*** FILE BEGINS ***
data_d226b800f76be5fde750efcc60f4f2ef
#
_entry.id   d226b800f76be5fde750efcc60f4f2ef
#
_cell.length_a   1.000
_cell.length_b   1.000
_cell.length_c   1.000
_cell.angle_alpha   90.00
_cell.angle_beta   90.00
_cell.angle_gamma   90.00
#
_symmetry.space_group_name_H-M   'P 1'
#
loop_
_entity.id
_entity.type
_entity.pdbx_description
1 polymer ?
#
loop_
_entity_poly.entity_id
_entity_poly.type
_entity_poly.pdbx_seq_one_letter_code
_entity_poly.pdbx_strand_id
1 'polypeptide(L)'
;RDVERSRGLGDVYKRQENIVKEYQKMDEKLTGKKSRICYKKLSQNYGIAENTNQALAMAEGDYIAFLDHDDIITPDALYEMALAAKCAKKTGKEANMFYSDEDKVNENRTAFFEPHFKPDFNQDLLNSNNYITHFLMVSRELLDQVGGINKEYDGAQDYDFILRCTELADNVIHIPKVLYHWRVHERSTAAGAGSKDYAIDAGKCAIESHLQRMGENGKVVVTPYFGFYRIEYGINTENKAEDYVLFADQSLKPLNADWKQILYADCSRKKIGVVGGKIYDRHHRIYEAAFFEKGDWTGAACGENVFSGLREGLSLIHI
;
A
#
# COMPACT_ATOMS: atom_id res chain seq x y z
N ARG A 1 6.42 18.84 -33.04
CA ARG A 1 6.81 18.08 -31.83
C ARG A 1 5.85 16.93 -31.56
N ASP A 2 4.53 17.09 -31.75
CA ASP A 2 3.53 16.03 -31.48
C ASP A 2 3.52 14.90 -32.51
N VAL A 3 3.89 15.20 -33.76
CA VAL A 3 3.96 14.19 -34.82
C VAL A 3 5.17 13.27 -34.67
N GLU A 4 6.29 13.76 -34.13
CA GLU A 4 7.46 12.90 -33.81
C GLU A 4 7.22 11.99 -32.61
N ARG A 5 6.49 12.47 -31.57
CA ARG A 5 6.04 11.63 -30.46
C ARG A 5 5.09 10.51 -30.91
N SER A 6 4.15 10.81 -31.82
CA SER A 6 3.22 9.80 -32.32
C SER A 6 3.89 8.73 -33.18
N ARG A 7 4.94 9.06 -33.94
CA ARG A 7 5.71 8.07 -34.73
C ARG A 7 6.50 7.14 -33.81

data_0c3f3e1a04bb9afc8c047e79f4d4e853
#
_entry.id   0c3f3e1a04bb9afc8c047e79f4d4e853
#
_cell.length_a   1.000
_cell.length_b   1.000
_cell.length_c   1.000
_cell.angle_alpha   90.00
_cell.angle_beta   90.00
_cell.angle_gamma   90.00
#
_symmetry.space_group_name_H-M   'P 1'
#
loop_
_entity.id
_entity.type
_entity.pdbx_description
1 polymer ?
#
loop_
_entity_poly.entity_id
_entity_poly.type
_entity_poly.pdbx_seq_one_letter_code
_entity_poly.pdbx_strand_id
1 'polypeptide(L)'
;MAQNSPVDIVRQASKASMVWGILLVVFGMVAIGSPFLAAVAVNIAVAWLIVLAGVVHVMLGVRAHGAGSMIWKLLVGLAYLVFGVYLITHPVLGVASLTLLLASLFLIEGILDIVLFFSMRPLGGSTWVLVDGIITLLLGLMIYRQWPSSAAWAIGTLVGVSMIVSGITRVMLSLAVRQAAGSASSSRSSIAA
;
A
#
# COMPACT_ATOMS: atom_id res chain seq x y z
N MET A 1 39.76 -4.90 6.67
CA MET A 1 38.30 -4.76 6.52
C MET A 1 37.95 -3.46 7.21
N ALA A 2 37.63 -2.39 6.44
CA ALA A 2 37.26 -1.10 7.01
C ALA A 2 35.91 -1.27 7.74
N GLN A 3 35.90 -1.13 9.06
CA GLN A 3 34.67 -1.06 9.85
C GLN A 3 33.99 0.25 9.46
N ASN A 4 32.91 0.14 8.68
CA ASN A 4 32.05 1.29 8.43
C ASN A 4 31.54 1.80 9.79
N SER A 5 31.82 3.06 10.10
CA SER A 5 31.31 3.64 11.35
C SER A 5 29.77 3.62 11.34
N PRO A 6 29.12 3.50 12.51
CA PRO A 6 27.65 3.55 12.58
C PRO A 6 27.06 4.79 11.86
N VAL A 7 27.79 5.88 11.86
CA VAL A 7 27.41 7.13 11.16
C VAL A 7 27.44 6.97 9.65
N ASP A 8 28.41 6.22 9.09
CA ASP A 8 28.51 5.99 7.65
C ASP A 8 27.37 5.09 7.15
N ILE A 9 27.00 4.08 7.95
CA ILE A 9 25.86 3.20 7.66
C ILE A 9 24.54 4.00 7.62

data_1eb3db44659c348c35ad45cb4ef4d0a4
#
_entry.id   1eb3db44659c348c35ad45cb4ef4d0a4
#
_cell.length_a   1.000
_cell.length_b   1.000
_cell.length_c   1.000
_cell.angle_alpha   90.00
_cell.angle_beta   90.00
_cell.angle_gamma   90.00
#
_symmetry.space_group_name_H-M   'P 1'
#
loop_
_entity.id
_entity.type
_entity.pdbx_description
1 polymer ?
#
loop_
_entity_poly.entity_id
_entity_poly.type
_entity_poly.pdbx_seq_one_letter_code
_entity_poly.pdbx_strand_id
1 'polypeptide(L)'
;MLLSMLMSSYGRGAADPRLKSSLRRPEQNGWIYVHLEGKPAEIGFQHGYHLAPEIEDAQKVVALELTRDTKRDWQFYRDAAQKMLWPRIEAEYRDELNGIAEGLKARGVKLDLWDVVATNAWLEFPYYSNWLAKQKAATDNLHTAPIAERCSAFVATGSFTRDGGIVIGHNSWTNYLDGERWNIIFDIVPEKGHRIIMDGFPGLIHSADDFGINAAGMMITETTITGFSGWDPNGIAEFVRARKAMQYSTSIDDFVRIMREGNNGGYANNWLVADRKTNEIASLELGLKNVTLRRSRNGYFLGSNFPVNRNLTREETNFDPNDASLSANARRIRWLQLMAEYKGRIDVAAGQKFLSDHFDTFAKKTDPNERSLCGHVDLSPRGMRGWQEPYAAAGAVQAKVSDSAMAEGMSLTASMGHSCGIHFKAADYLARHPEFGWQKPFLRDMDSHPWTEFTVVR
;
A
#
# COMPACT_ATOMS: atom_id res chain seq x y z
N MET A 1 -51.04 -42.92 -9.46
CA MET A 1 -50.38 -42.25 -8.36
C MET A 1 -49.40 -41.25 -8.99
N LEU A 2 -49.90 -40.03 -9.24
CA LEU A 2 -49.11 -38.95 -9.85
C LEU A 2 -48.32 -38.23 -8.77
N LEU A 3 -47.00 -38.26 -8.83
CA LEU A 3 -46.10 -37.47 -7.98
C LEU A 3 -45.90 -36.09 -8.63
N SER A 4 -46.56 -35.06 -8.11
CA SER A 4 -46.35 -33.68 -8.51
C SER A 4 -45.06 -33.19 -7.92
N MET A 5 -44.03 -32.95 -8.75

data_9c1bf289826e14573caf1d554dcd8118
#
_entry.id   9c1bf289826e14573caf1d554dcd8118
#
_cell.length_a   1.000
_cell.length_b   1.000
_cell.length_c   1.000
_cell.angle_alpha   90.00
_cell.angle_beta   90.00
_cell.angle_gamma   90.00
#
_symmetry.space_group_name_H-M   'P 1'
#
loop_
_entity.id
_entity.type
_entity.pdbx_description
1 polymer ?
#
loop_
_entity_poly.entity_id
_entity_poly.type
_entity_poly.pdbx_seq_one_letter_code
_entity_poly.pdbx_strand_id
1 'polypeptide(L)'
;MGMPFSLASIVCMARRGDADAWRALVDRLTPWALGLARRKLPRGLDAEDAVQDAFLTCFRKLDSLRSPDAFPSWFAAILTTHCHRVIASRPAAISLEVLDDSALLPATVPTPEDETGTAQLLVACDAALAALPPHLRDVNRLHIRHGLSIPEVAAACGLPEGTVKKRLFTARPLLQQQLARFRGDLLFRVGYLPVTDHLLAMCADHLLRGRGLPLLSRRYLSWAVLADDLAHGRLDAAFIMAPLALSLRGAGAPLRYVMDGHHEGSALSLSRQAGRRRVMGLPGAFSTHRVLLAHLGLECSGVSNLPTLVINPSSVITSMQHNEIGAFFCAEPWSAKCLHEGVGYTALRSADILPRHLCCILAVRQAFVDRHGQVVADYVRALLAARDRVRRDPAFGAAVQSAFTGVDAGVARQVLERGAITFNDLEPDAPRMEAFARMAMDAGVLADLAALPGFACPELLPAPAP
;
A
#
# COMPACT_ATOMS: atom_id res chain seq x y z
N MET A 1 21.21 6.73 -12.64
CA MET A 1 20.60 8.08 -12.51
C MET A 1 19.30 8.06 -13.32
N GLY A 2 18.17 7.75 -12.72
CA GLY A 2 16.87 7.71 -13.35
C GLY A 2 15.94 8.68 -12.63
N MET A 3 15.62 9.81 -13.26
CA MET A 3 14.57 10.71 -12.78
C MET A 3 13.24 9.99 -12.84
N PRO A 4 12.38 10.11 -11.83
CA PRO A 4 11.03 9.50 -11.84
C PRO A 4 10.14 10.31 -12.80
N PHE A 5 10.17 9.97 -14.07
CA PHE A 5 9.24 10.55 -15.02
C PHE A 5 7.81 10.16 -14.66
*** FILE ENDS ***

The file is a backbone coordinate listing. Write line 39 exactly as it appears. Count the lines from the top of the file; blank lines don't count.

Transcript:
C VAL A 3 5.17 13.27 -34.67